The President of the Port Authority of Bilbao, Ricardo Barkala, has reviewed the current situation of the Port of Bilbao, covering, among other issues, the trend in traffic, connectivity, the Business Plan for 2024 and the creation of new land.
Regarding total traffic through the Port of Bilbao, the trend exceeds that of the average of state-owned multi-purpose ports. For the first four-month period of the year, accumulated year-on-year growth stood at 3.9%, whilst on average, state-owned multi-purpose ports showed a negative trend of -1.9%. With regard to the number of TEUs, container traffic in the Port of Bilbao is up 8.8% in the first four-month period of the year, while for the same period (based on latest available data), the average for state-owned multi-purpose ports was -8.3%, with significant decreases seen in the three main ports.
Provisional forecasts up to the end of May for the Port of Bilbao show an accumulated growth of +3.12%, with total traffic in the first five months of the year standing at 13.4 million tonnes. With the exception of conventional goods, traffic of all categories of cargo is up: bulk liquids +3.7%, bulk solids +15%, conventional goods -8.3% and containers +0.3%. Likewise, passenger traffic stood at 56,421, with growth in both ferries and cruises and an overall percentage increase of +2.5%.
With the incorporation of the Galicia in April, Brittany Ferries’ two cruise ferries are equipped with state-of-the-art technology for energy efficient and sustainable shipping.
The positive trend in imports and exports is also reflected in rail-port traffic, with figures for the period January to May standing at 1,700 trains, an average of 85 per week. Furthermore, the Port Authority of Bilbao assumed management of rail traffic within the port last year and took on responsibility for shunting tasks to provide a universal, neutral and competitive service 24/7.
However, this improvement has not gone hand in hand with the development of new railway infrastructure. Bilbao is the port with the highest share of rail traffic but, despite this, any further growth may be curtailed due to the fact that the port has no option other than to share tracks with passenger services. Use of the tracks is close to saturation point and, furthermore, the infrastructure is limited in terms of gauges and train lengths. Consequently, the Port Authority has repeatedly requested and continues to request the southern rail bypass project be taken forward as a matter of urgency, and that the rail infrastructure between Miranda de Ebro and the Port of Bilbao also be improved. As the main hub of the Atlantic corridor, the port is an important player in the economy, and the constant delays in the development of railway infrastructure could jeopardise its future.
Electrification of the docks
Bilbao is a benchmark Port Authority in the entire port system in terms of environmental management. An energy transition plan was drawn up in 2022 as a preliminary step towards the target of carbon neutrality by 2050. This target is fully aligned with EU Green Deal requirements for a 55% reduction in carbon emissions by 2030 and to achieve carbon neutrality by 2050, and is also aligned to the UN Sustainable Development Goals (SDGs).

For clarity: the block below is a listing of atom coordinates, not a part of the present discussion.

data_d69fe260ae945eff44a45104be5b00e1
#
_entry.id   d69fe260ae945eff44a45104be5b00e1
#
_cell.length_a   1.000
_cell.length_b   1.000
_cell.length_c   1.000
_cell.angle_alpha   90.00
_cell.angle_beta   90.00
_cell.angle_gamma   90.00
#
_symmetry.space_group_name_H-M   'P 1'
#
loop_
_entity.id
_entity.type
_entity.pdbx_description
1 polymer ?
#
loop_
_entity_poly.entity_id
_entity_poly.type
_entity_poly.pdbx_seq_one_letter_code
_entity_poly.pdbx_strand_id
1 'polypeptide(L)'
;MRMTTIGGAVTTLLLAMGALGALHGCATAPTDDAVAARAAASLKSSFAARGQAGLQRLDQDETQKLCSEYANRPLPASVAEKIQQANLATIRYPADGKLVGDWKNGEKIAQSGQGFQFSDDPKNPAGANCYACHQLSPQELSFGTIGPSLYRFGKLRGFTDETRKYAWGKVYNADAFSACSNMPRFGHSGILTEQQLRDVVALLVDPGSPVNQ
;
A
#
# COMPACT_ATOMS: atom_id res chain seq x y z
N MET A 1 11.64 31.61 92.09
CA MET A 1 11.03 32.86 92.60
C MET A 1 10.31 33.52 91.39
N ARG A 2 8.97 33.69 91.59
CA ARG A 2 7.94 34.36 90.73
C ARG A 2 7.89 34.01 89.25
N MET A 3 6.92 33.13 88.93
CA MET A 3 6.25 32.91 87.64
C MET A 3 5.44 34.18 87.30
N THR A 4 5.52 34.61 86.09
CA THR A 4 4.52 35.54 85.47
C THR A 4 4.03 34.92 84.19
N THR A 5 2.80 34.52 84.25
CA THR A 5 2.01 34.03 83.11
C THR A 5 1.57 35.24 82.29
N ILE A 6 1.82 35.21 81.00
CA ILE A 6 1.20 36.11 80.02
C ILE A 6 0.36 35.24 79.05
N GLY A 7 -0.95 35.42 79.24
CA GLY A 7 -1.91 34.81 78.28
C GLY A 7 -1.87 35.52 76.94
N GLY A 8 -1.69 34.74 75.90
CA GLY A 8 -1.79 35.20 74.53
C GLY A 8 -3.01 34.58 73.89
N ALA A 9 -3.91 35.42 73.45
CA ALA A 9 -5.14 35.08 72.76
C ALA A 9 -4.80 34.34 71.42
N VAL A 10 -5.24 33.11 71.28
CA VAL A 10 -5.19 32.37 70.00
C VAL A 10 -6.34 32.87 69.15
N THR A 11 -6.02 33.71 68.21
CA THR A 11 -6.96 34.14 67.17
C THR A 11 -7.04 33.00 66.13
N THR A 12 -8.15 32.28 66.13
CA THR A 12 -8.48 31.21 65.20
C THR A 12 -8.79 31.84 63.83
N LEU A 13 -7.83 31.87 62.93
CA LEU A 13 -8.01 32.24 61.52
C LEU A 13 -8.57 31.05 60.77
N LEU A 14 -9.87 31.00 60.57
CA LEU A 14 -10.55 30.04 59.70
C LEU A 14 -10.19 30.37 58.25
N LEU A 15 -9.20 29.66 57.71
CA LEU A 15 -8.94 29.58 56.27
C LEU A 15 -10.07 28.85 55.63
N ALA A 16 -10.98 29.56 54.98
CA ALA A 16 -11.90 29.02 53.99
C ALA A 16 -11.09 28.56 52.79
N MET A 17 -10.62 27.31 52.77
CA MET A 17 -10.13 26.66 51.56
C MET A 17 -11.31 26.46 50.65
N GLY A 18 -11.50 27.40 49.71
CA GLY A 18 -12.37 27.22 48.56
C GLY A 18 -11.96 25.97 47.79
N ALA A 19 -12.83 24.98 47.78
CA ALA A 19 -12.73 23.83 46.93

To this end, the Port Authority has for many years been committed to and pursuing a sustainable environmental strategy. Examples of a wide range of measures taken include the replacement of all street and dock lighting with new eco-efficient LED lights; upgrading and renewing its vehicle fleet with vehicles that are mostly hybrid or directly electric; installing heat pumps in new buildings; sectioning off buildings to make more appropriate use of air conditioning in line with working hours; a new 100% renewable electricity contract; and an LNG refuelling station for supplying vessels, amongst others.
However, on top of all this, the largest challenge we face in terms of the environment is to reduce emissions from vessels moored in the port. To this end, plans are underway to enable all such vessels to connect to an onshore power supply (OPS), whereby their auxiliary engines can be switched off, pollutant emissions can be avoided and noise and vibration levels reduced. OPS is a disruptive and groundbreaking technology since the key elements of it are the devices that transform the electricity from shore power, voltage and frequency to those variables required for the individual needs of each vessel.
This work will be done in three phases. The first phase, which was put out to tender on 5 June, is the OPS at Pier A5. With a budget of EUR 5.4 million, it will provide this dock with the possibility for those vessels moored and operating there to have a land power supply. The works, which will take 20 months to complete, are part-funded by a EUR 4.3 million grant through the Recovery and Resilience Facility, and the whole project is also funded by the EC through the CEF Transport 2021-2027 programme.
The next step will be to provide the port with sufficient power for subsequent OPS developments at other docks. To this end, a new power supply point will be set up in the substation next to the Santurtzi Combined Cycle Power Plant, and this power (60 MW) will be channelled inside the port premises for use in the OPS facilities and for other uses by several port companies, such as Petronor (at its synthetic fuel plant) and Haizea Wind (at its new and extended facilities). The budget for this work, a tender for which will shortly be launched, is a further EUR 9 million.
The third and largest step will be to extend the OPS facilities to the rest of the port docks with recurrent traffic, such as the cruise ship dock. To this end, a subsea cable will be laid across the river from Santurtzi to Getxo. This last investment will amount to more than EUR 40 million.
A stand-out feature of this project will be the deployment of PV panels on quays, docks, building roofs and vehicle shelters to be built in the Brittany Ferries area. The aim is for more than 20% of the energy consumed by the OPS system to come from renewable sources.
New spatial developments in the Port
The Port of Bilbao has one of the highest space occupancy rates in the port system, with over 85% of available surface area occupied. For this reason, and due to the intense demand for space in the port from various operators, the Port Authority 2024 Business Plan provides for all relevant procedures to be initiated and a tender process to be launched for the Second Phase of the Central Breakwater.